Evaluating Basketball Photos

NCAA Championship Photo Analysis

This page provides compositional analysis of photos from the final game of the NCAA March Madness tournament.

Great sports photos are great not just because they show key moments of action, but because they are framed — intentionally or intuitively — via classical metrics.  In major sporting events, photographers packed on the sidelines capture big plays from all angles, creating lasting images that live on to define the event. Coverage of the 2013 Super Bowl and NCAA championship game included many eye-catching plays, but a few stood out and were featured repeatedly in photographs by various news outlets.

Comparing images of the same plays reveals how mathematical proportions factor into the appeal of certain photos.  See below for an evaluation of two NCAA Final photos.

NCAA Banner

Michigan’s Trey Burke is shown flying over Louisville’s Gorgui Dieng in an attempt to score.  Many new outlets used a version of this photographs of this play in their coverage of the 2013 NCAA Championship Game.  USA Today ran the photo on the left, Sports Illustrated the version on the right.  See below for an analysis of these two photos.

What makes a photograph compelling?

Chad Neuman

Mona Lisa with the golden rectangle

THE GOLDEN RATIO — The compositional rules considered staples of good photography are based on natural inclinations.  Humans are attracted to images that follow the aesthetic guidelines of the “Golden Ratio,” the rule of thirds, and leading lines.  These elements of the golden ratio are based on mathematical proportions that appear frequently in the world.  Art enthusiasts can find the golden ratio in some of the world’s most famous paintings, as can everyday observers of the natural world.  Architecture, plants, and people all display these “golden” elements.

Chris 73

Nautilus shell with the golden rectangle

Professional photographers understand these compositional rules and use them instinctively.  Following these guidelines can make pictures more visually compelling — a consequence that has implications on the field of journalism.  Photojournalists have the ability to direct peoples’ attention to certain elements of a photo without viewers, or even the photographer, necessarily being aware of that direction.

Michigan point guard Trey Burke’s big air makes a captivating photo


Pinterest board with photos of the play

News outlets published six photos of the same play by Michigan’s Trey Burke (click to see them on two boards on Pinterest: board A and  board B).  In all the photos Burke is shown flying over Louisville’s Gorgui Dieng in an attempt to score.

The two photos shown below are both low angle images that highlight a dramatic shot and the athleticism of the players.  The photos are arresting because they capture Burke’s mid-air jump and Dieng’s contorted figure below, and because of their saturated colors.  Yet when the “golden” compositional rules are considered, the reasons why the photos are engaging are even more apparent.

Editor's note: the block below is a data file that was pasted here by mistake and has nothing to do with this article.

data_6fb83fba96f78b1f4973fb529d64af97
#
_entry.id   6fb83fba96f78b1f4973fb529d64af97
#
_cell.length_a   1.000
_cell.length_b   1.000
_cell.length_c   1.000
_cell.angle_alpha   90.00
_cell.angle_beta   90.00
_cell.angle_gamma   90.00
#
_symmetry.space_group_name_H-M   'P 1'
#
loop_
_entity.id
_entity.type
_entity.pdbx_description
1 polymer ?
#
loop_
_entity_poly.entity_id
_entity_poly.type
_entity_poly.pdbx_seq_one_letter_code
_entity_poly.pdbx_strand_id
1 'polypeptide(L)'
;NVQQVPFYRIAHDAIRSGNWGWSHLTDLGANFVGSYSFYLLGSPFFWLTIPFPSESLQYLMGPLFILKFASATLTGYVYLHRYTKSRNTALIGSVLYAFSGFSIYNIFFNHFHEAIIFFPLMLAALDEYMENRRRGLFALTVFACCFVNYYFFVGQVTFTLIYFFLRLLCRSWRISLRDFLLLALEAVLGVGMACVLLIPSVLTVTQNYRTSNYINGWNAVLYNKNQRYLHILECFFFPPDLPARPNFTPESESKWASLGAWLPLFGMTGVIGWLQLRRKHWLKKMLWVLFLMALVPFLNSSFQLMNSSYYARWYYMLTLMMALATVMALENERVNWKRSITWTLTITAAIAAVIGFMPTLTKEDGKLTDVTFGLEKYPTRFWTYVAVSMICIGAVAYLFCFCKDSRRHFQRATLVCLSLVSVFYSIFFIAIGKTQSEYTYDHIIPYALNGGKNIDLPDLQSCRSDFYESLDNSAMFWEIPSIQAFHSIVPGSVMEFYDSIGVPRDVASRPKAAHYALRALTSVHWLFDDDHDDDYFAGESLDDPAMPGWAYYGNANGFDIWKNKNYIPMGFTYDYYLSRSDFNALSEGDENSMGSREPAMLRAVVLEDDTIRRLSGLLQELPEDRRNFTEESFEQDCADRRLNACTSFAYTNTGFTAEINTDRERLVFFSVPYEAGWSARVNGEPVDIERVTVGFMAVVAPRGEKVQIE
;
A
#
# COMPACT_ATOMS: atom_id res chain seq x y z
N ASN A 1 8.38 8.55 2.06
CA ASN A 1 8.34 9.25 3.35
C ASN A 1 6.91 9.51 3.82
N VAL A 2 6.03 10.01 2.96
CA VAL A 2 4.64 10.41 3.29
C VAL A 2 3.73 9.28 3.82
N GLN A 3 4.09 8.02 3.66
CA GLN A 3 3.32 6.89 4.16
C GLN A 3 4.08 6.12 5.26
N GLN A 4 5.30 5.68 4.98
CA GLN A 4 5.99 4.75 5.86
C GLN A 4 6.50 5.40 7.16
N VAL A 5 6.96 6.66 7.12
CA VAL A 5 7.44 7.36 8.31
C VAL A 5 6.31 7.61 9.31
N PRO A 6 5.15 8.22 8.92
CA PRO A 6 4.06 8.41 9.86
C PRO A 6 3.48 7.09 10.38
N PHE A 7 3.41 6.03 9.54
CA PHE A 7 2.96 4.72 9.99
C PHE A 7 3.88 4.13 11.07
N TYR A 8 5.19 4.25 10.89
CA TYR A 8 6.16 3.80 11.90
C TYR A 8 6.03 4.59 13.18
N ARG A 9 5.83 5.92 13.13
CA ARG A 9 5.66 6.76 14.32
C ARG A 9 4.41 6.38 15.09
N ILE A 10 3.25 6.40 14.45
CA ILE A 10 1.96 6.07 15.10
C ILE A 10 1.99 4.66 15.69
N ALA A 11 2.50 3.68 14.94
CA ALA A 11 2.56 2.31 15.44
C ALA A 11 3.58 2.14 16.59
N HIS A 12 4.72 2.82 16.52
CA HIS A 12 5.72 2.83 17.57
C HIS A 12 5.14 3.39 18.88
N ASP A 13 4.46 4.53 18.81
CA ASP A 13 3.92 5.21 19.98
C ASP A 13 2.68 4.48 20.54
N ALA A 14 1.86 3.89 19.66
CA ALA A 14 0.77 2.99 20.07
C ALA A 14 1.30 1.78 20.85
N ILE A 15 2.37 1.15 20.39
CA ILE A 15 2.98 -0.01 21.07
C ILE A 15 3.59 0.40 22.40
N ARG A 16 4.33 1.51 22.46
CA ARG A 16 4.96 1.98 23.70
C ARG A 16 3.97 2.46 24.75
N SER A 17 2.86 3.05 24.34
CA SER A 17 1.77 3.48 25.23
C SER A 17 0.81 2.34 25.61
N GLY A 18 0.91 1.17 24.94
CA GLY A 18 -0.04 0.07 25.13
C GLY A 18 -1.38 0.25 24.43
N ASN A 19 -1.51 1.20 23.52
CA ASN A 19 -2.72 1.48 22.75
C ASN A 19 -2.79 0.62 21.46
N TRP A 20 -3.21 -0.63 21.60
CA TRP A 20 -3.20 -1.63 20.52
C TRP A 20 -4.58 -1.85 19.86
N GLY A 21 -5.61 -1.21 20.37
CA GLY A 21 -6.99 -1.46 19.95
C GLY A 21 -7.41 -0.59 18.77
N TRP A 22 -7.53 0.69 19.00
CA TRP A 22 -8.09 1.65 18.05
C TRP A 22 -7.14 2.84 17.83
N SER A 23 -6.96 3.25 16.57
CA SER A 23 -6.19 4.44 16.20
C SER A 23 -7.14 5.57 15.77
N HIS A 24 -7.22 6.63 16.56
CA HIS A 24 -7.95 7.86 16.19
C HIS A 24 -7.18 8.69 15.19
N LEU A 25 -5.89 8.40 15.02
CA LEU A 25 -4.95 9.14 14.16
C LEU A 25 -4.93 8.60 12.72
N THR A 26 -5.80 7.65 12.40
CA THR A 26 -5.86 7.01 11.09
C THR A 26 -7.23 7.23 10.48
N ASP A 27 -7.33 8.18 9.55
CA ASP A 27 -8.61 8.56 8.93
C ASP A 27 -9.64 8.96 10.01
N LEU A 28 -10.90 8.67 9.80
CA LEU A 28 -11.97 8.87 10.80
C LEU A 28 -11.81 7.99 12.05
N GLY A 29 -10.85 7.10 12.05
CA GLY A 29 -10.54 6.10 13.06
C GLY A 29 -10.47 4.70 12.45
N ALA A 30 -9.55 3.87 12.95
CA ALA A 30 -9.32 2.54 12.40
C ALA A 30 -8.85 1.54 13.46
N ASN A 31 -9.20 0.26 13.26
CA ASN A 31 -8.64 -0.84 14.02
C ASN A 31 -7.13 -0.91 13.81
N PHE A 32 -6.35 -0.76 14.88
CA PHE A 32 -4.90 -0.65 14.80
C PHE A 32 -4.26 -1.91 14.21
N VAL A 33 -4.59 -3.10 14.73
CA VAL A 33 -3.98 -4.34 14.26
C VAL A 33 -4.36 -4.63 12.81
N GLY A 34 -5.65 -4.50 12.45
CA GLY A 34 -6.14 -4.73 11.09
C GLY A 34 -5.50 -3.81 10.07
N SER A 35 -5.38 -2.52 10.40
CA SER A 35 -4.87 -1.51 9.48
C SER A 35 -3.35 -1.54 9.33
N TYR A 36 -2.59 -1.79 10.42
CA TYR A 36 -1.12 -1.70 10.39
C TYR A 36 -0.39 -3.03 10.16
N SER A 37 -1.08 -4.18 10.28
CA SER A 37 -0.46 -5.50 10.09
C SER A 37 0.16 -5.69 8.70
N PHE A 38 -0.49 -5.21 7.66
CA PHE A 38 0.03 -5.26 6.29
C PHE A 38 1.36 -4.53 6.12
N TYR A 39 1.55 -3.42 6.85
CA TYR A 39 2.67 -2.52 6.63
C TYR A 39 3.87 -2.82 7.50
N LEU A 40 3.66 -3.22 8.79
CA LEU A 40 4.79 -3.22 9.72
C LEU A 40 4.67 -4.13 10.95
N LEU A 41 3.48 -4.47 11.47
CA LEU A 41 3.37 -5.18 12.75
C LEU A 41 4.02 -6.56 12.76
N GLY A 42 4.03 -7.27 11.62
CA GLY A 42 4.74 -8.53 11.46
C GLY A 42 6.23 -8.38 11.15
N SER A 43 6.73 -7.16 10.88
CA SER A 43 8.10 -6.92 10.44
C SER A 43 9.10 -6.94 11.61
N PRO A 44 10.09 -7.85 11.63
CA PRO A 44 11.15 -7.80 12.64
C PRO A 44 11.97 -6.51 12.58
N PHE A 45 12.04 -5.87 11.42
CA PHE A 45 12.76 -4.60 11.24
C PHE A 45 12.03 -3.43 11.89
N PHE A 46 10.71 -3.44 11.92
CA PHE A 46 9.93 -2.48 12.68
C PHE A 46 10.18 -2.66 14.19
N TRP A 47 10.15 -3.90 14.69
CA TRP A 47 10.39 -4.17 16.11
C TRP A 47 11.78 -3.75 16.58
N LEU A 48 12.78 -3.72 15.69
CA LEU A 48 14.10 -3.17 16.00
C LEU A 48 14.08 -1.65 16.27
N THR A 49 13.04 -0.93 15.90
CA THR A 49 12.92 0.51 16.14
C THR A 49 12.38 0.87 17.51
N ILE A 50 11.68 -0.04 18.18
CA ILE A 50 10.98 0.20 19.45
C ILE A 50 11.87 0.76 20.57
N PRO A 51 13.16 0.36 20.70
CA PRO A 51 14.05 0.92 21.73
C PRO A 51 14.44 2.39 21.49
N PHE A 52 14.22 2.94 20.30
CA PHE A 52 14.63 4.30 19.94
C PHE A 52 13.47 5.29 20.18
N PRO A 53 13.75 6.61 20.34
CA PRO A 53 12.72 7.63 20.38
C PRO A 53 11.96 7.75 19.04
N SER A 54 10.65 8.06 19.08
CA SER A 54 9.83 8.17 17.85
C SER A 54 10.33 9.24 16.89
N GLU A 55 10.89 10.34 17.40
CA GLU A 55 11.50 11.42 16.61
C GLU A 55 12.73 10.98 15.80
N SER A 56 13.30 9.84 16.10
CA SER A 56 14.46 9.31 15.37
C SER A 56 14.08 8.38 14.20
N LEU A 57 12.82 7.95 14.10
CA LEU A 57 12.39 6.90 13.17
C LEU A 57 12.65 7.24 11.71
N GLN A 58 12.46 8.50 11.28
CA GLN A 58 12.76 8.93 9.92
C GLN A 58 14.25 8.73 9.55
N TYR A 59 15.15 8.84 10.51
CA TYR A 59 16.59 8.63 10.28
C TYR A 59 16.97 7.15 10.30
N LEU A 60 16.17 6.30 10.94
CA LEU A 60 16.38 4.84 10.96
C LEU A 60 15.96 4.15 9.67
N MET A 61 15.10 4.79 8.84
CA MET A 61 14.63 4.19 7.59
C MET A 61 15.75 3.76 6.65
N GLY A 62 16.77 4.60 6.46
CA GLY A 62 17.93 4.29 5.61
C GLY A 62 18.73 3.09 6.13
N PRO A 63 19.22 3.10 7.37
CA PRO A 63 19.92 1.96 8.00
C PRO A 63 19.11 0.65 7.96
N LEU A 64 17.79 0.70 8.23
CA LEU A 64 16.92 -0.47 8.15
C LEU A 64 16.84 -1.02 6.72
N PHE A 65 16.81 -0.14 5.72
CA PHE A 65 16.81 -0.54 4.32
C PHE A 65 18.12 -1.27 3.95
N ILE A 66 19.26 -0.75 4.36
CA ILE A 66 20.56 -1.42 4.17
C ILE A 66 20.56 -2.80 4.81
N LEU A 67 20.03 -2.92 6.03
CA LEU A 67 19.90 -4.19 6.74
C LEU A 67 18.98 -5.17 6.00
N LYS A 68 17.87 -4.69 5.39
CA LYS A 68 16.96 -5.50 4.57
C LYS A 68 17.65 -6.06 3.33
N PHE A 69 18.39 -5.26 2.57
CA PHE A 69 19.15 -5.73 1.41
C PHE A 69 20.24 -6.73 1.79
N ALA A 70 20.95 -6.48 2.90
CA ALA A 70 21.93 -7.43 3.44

The first photo analyzed is a wider shot than the second.  More players are visible on the court, as are other elements of the Georgia Dome, including: the net, the ceiling, and the court.  The wide shot also emphasizes the athleticism of the play.

This shot is wider than the first photo analyzed. As a result, Burke is seemingly higher off the ground. — Sports Illustrated


Golden Ratio: Click for larger image.

The main action of this photo is encased in the golden spiral, as are the players in the distance.  The red, diagonal line starting at the top left of the photo perfectly skims the bottom of Burke’s hand and the length of his leg.  The short, red leading line at the far left of the image rests right above Morgan’s head and follows his line of sight to the basketball and farther net.  The right, vertical rule-of-thirds line borders Burke’s feet perfectly. Burke’s hand gripping the basketball is encased in the golden rectangle.  The bottom line of the same rectangle rests above Morgan’s head and on the side of Burke’s right arm.  The blue, horizontal line at the top of the photo closes the outer spiral and borders the backboard.  As with the second photo below, more compositional alignments are evident when the direction of the spiral is reversed.


Michigan’s Trey Burke flies over Louisville’s Gorgui Dieng. — Bob Donnan/USA Today Sports, ESPN


Golden Ratio: Click for larger image.

The main action of this second photo is nicely encased in the golden spiral, with the basketball and net bordering the top, blue line.  The players’ feet neatly skim the bottom, blue line.  The red, diagonal leading line starting at the top left of the photo cuts between the action of prominent players Burke and Dieng.  Burke’s right foot slightly crosses the outer spiral, as does Jordan Morgan’s (Michigan #52). The primary light source in the upper left of the photo is encased in the spiral as well.  The Louisville Cardinals sign lands at the bottom, left rule-of-thirds intersection.  And the large mascot next to that sign skims the spiral nicely.  The red, leading lines that intersect at the bottom right of the photo land at Dieng’s knee.  The diagonal leading lines intersect on Dieng’s face at the center of the photo.

The photos of the Mona Lisa and the Nautilus shell can be found on the websites of Chad Neuman and Chris 73, respectively.